A surprising find was  a pair of North Face ‘Multisport’ quarter height wool blend training socks.  They look quite similar to the EB First Ascent ‘Mountain Training Sock’ and offerings by Darn Tough VT or Icebreaker, and have been my go to sock for running on cold wet snowy days.  Perhaps not quite as surprising, but the socks that were the overall winners for Alaska & winter in general, were the Patagonia Ultra Heavyweight Mountaineering Socks.  They are indeed what they claim to be.  Ben even wore my backup pair after summiting Denali on day four.

As far as the Thorlo & Smartwool ‘mountaineering socks’ I found the over calf length a bit too long compared to Patagonia.  I think they’re both quite warm, with a slight nod to the Thorlo in terms of warmth, but ultimately they were both too bulky and the fit wasn’t as good as Patagonia’s heavyweight wool mountaineer.  YMMV.

As far as liners, I found little variation, but did notice that at higher altitudes I had to make sure there wasn’t any constriction from the top elastic band.  Initially I thought tall knee height ski liners were the best option, keeping my legs warmer, but then I realized they tended to squeeze my calves causing painful constrictive brusing, so I stuck with the standard height Patagonia lightweight synthetic hiking liner socks and had no problems.  If you do have tall ski boots you’ll obviously need taller socks, just be mindful of swelling especially while sleeping in the cold at night.

This mini review is just my personal take on it. I bought all these socks out of pocket with my own funds and now I own two drawerfuls of socks.

 

 

 

Anorak

I’ve been without a lightweight rain shell for a while now.  I had a zipper fail on a Sierra Designs’ Hurricane rain shell and I sent it back to them for replacement; unfortunately I had the replacement mailed to Z’s office and they sent me a women’s size medium in return; she brought it to Asia with her. In Alaska I wore my EMS Orion, which is warm and keeps me reasonably dry, but it’s much too heavy for Spring and Summer, though it’s proven to be a good cold weather shell.

In my search for a new lightweight shell the Patagonia Specter keeps popping up.  As it turns out, Patagonia stopped making the Specter Pullover a couple of years ago. Their current offerings include some new higher price point alpine shells and the lower price point Torrentshell Pullover, but sadly they have yet to replicate the 6oz. Specter. The North Face sells the Triumph Anorak as part of their Summit Series which is quite similar and Marmot sells the Essence jacket, both in the sub 8oz. category.  And I do really love the Houdini, but what we are talking about here is a waterproof shell that weighs marginally more than the 4oz. Houdini.  The Houdini is an excellent wind shirt, but not a rain jacket, as was proven recently in the Delaware Water Gap during a downpour.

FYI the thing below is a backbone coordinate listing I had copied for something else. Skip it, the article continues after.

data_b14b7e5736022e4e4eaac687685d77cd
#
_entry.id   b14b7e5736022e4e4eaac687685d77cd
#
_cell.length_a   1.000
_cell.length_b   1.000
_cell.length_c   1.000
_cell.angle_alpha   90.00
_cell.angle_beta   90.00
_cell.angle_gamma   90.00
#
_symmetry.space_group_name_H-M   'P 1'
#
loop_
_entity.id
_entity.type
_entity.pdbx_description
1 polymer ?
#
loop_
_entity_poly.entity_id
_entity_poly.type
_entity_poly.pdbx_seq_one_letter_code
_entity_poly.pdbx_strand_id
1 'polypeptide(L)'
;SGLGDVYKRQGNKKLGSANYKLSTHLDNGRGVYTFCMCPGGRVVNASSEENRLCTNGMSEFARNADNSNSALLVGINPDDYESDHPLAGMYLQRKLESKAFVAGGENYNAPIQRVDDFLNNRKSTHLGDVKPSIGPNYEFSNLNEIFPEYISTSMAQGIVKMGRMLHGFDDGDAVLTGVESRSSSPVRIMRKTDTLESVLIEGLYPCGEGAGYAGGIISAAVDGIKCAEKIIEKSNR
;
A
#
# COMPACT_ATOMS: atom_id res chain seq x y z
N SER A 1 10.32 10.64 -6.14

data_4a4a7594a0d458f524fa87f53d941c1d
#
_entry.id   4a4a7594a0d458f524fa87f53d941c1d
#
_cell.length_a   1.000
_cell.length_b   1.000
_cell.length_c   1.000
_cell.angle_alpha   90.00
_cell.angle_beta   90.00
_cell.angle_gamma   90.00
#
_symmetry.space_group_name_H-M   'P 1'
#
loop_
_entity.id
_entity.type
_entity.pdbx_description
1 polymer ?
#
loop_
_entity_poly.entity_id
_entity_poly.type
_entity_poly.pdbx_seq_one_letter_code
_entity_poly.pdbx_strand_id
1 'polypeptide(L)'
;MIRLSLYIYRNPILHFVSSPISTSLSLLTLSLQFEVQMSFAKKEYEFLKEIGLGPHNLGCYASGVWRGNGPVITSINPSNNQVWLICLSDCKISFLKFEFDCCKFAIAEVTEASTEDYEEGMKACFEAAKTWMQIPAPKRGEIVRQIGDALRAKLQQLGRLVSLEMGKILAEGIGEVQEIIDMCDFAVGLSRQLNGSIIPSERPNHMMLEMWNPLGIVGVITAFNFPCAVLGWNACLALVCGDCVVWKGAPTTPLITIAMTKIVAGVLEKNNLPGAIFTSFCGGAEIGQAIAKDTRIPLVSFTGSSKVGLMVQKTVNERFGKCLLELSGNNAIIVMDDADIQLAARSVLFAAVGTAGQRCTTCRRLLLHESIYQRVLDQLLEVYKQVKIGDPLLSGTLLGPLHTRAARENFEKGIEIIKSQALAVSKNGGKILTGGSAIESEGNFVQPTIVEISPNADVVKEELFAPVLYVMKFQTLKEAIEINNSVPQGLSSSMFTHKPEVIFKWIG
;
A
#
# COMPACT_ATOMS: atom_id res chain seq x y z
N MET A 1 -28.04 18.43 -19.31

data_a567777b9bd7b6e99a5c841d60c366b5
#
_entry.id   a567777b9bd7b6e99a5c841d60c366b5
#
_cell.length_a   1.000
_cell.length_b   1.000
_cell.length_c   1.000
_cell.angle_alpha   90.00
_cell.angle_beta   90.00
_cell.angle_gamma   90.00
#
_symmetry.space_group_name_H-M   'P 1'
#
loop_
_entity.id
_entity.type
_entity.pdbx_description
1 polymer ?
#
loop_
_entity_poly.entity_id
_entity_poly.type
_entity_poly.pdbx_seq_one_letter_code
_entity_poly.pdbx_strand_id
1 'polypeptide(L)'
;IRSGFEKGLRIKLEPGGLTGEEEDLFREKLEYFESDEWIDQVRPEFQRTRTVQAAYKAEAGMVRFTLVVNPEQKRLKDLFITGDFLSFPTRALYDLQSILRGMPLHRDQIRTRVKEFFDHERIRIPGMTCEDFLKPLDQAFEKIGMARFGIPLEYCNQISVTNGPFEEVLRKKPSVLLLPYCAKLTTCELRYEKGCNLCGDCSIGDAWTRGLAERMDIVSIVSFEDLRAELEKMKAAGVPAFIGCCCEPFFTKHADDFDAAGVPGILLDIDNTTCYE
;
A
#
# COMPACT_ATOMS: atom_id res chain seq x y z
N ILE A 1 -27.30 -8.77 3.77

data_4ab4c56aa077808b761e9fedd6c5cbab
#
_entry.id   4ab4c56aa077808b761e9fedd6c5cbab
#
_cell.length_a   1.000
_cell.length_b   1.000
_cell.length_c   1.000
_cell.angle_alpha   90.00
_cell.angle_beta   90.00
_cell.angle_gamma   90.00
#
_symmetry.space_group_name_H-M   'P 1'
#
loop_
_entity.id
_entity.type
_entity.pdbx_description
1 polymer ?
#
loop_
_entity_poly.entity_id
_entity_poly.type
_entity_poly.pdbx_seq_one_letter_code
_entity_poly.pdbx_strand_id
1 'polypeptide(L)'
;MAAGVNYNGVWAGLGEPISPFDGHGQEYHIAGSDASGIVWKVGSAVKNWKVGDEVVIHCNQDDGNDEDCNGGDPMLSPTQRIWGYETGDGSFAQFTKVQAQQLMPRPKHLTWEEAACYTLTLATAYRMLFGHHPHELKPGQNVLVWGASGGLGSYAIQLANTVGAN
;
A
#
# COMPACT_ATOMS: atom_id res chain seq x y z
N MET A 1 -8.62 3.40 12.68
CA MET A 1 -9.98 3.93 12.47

Kelly Cordes has a good in-depth post talking about waterproof breathable materials and shell construction. And a little searching will reveal users’ preferences on the Backpacking Light forums.  I’m in no rush to get another jacket and as long as it’s 90 degrees outside I don’t care if I get wet.

Patagonia Spectre Pullover

Patagonia Specter Pullover with optional kangaroo pocket!

All safe

Heard from L that B&K are safe save some cold toes. Will post some of my photos of Alaska to Flickr probably today.

Went running with M yesterday on the river and up the hill on my 1200m repeat loop. It’ll be nice to become a runner again. I suppose that’s the constant in this life, being reborn by trials of fire, or in my case pedestrianism.

My best to Evan on his XC two wheeled journey, I hope the weather stays clear and that it’s all downhill from Wyoming.

Alive in Alaska